Forums: Skydiving: Safety and Training:
if money was no option

 


antifnsocial

Apr 3, 2005, 7:51 AM
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My friend wants to start AFF.

I know if I take her to my DZ she'd be well taken care of but is that the best recommendation I could make since money is not an option for her? I am just off of A and don't feel qualified to give an opinion past my own very limited experience.

I've heard of places that offer several types of planes and also tunnel combo aff packages.

From your experiences, if those of you with years of experience could offer me your advice...

if you could go back in time and not worry about either money or time or travel- then what would in your opinion be the best training package to make you a safe/ well trained/ excellent flyer.

Thanks to all who reply. Smile


kai2k1  (B License)

Apr 3, 2005, 8:31 AM
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Skydive AZ's program, or Perris' Program with tunnel time.


Stacy  (D License)

Apr 3, 2005, 8:37 AM
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Honestly I'd tell her to go to the DZ near her she wants to make home. Going through student training somewhere you will jump regularly starts to build friendships, etc there and it ends up being much easier to find people to jump with post-student status. Also in that respect her instructors will be there as a resource for her when those "newbie" questions coem up.


tdog  (D 28800)

Apr 3, 2005, 9:36 AM
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In reply to:
Honestly I'd tell her to go to the DZ near her she wants to make home. Going through student training somewhere you will jump regularly starts to build friendships, etc there and it ends up being much easier to find people to jump with post-student status. Also in that respect her instructors will be there as a resource for her when those "newbie" questions coem up.

I agree, from a newbie perspective... Start at "home" to learn the basics... How to save your life... Many DZs teach that well. Plus, without the local friendships, skydiving will not be rewarding. Plus, entering a DZ at 25 jumps with an "A" will be much harder than if you got your "A" at home.

Then goto Perris or Eloy or someplace like that at around 30 jumps and get world class tunnel coaching one-on-one for 1 hour... Then do a 4way camp to build RW skills and work with a coach in the sky for many jumps. Dan BC's camps come to mind - and Pat at Perris is a wonderful tunnel coach for a newbie, speaking as a customer who used him at 25 jumps. I came home and jumped with a coach who was blown away at my improvement from Pat's coaching and the tunnel - but I just felt more in control and did not realize how much better I was until she said something.

Money IS an option for me, but I saved up, and that is what I did. It worked well and I am flying better than my peers who have not gone to the tunnel or done the camps. Ego check here, please don't think I think I am a great skydiver, I still have so much to learn and plan on going to a tunnel+jump camp at least every 9 months, or sooner if I can get the money.


(This post was edited by tdog on Apr 3, 2005, 9:40 AM)


Bowen  (C 37322)

Apr 3, 2005, 6:21 PM
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I dont have years in but this might help. I went to SDU and did the 20min. tunnel time then jumped. by watching my first jump video I think it paid off. I was stable enough for them to let go and no potato chipping. If she wants to form a good friendship with a local DZ buy gear from them and get coached jumps. Dont forget to buy party supplies for after sunset and just hang out.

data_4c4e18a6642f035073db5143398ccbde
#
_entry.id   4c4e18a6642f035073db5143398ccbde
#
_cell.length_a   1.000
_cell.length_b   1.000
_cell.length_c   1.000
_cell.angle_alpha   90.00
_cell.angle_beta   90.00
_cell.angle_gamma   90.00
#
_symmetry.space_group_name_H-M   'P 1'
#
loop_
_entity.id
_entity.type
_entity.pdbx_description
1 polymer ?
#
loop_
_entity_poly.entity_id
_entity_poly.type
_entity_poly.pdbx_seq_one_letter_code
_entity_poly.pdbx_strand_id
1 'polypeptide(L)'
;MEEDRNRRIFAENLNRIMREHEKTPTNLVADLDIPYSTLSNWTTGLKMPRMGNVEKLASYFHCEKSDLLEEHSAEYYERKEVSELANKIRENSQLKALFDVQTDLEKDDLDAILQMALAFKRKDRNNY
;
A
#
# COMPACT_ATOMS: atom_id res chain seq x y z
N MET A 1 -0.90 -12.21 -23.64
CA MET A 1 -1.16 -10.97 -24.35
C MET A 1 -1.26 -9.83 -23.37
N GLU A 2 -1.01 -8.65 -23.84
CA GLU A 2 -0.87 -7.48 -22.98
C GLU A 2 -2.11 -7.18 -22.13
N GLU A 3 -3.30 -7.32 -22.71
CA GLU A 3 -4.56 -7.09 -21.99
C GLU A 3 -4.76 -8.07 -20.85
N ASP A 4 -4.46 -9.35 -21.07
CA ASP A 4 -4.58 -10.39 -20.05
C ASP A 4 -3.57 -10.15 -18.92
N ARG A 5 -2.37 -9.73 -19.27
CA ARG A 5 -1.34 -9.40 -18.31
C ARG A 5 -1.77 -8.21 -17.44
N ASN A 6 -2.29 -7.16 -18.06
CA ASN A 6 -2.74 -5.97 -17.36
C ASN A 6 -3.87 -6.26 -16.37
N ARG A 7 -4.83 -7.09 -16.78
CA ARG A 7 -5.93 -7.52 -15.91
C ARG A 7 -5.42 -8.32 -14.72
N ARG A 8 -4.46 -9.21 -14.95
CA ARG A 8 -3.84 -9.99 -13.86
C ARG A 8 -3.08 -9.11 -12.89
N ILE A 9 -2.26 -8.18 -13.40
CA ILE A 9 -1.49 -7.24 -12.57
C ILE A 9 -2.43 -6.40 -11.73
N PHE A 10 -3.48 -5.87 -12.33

-Bowen


kelpdiver  (B 7)

Apr 4, 2005, 1:37 AM
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that seems like a good plan. Unless weather or the size of the local DZ means it will take longer, stay there, then go traveling!


FFAddict  (D 1083)

Apr 4, 2005, 2:36 AM
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I have to agree that doing AFF at your local DZ is a must.

I did AFF in Sebastian and i totally fell in love with it. The DZ is fantastic and i met people who i know would be happy to see me (or my group) come back.
And i would definately advise anybody to go there whether its for AFF if you can already jump.

But since getting back to the UK i definately feel like i have missed out on really getting to know people at my now home DZ (Hinton).
Dont get me wrong everybody i have met there is really nice but it is much harder to make friends as a qualified jumper than it is when everyjump is a beer jump.
In my experience qualifed jumpers (from just off AFF to 'skygods') love talking to excited newbies because it reminds them of when they started and all that newbie excitment definately rubbs of on all those around you.

If i could do it all again i would do AFF at my home DZ then travel, but saying that i dont think i would want to change my experience in sebastian because it was so amazing... i guess its a hard decion


lowie  (B License)

Apr 4, 2005, 5:52 AM
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IMHO if you live in a Country with dodgey weather like the UK you have to have the patience of a saint to train there so your probably better to go overseas like you did to train. As for getting to meet people there - you just have to put yourself out there. Once you have your own kit and have jumped there for a while it'll definitely seem a lot friendlier.


riggerrob  (D 14840)

Apr 4, 2005, 7:27 AM
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As an instructor, I really wish every student could train in the tunnel for a few minutes before doing any freefall.
I would much rather correct body position in the low-stress environment of a tunnel than the high-stress environment of freefall.
What does that make me?
... a lazy freefall instructor?


Premier SkymonkeyONE  (D 12501)

Apr 4, 2005, 7:37 AM
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Re: [Stacy] if money was no option [In reply to] Can't Post

In reply to:
Honestly I'd tell her to go to the DZ near her she wants to make home. Going through student training somewhere you will jump regularly starts to build friendships, etc there and it ends up being much easier to find people to jump with post-student status. Also in that respect her instructors will be there as a resource for her when those "newbie" questions coem up.

I will agree with Stacy, but with a caveat: "if they run a decent student program." There are some very nice dropzones out there, both turbine and otherwise, that run what I consider second-rate schools. "Student mills" if you will. If the school does not have a comprehensive program to take your friend all the way to the A-license level, then they are shorting you. If a school tells you that you are "done" after seven (or nine) AFF levels, then they are bullshitting you. If the school does not explain to you and use (and show you) the USPA A license proficiency card from day one of your training, then they are bullshitting you.